The EU has ruled that as of July 2019 all new electric and hybrid vehicles (EV) sold in Europe must emit a noise when travelling slowly. Similarly, EVs already in circulation must be retrofitted with an emitter by 2021. Safety campaigners argue that an EV’s lack of noise make it more likely that pedestrians and cyclists will be hit. When EVs travel below 20mph they can barely be heard, a trait most welcomed due to urban noise pollution.
Blind and partially sighted people, who depend more on listening for oncoming vehicles, are even more at risk of being hit than the average pedestrian. James White, at the Guide Dogs for the Blind Association said: “It is a really important issue, guide dogs are all about giving people confidence and independence and a near miss or an incident with a vehicle of this type could really set people back a long way.”
Option to Deactivate Noise to be Removed
A study shows that pedestrians are 40% more likely to be harmed by an EV than a conventional car, while another suggests that 93% of blind and partially sighted people have had problems with them.
This risk can be highlighted by a tragic example in Japan when a guide dog and its owner were killed by a reversing electric vehicle, whose owner had deactivated its sound emitter.
Thanks to the new EV standards, which will be introduced via an EU directive, the option to pause or deactivate the sound will not be permitted in new vehicles ensuring that safety is put before the driver’s preference.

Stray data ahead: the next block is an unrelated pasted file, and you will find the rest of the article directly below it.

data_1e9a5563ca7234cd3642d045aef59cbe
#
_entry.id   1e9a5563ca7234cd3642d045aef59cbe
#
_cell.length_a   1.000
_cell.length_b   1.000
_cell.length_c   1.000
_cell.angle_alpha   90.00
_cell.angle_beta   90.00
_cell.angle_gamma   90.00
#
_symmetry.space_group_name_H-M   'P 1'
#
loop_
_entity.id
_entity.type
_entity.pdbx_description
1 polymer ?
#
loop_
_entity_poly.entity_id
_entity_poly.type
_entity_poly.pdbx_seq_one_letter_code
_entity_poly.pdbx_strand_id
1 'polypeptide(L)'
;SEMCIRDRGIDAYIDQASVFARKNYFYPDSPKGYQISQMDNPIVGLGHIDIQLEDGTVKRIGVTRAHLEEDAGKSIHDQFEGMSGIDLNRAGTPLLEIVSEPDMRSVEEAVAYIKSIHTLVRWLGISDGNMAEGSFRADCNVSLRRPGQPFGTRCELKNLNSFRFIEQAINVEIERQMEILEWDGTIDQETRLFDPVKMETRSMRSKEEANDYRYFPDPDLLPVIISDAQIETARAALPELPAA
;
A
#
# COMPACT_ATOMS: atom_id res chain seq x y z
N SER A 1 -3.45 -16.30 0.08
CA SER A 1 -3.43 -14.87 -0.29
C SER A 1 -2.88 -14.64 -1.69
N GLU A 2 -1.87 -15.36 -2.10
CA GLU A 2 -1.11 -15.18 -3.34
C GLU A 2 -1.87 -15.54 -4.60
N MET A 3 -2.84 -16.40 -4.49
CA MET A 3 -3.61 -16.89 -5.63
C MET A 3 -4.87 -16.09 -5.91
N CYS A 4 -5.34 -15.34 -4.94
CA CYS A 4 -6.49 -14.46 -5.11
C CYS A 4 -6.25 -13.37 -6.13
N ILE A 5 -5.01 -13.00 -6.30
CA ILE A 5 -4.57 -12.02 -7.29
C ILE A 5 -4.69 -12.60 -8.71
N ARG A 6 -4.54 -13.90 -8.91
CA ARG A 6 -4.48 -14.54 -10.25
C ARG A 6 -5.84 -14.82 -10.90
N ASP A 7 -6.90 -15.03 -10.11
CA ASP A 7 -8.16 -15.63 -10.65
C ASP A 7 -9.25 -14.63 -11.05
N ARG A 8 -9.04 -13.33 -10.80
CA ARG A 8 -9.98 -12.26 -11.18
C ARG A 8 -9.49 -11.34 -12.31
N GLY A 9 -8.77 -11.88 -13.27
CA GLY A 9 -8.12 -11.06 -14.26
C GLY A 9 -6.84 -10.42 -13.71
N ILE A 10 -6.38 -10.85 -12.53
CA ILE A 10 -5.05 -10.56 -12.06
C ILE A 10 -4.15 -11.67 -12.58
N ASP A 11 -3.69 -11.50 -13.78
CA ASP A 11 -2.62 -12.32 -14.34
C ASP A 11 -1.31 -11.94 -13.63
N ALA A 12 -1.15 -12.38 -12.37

The Unstoppable Rise of Electric Vehicles
The number of EV’s registered in Britain shot up from 3,400 in 2013 to the current figure of 140,000. Ulrich Spiesshofer, CEO of ABB, the world’s largest supplier of fast-charging points predicted that by 2030 as many as nine million EV’s could be on Britain’s road.
The man responsible for developing and introducing reverse alarms to the UK, Chris Hanson-Abbott, Chairman of Brigade Electronics and advisor to the UN said of EV noise emitters: “The object is to have warnings which are audible, but which are not the least bit environmentally disturbing.”
New Sounds Improvement Over the Current Beep Beep
Some resisted the new regulation over concerns of additional noise pollution, however this no longer seems to be a problem as the agreed standard is to be a mix of tonal sound and white noise. Once the car reaches 20mph, when the tires can be sufficiently heard, the noise emitter will cut out.
The current alert in standard petrol and diesel cars is just tonal, which means it can bounce off hard surfaces making it hard to judge its source. Hanson-Abbot said of the alert: “White sound is very pleasant. It’s the sound of falling water. It’s a huge improvement on the noise emitted by petrol or diesel vehicles because its sound source is directional.”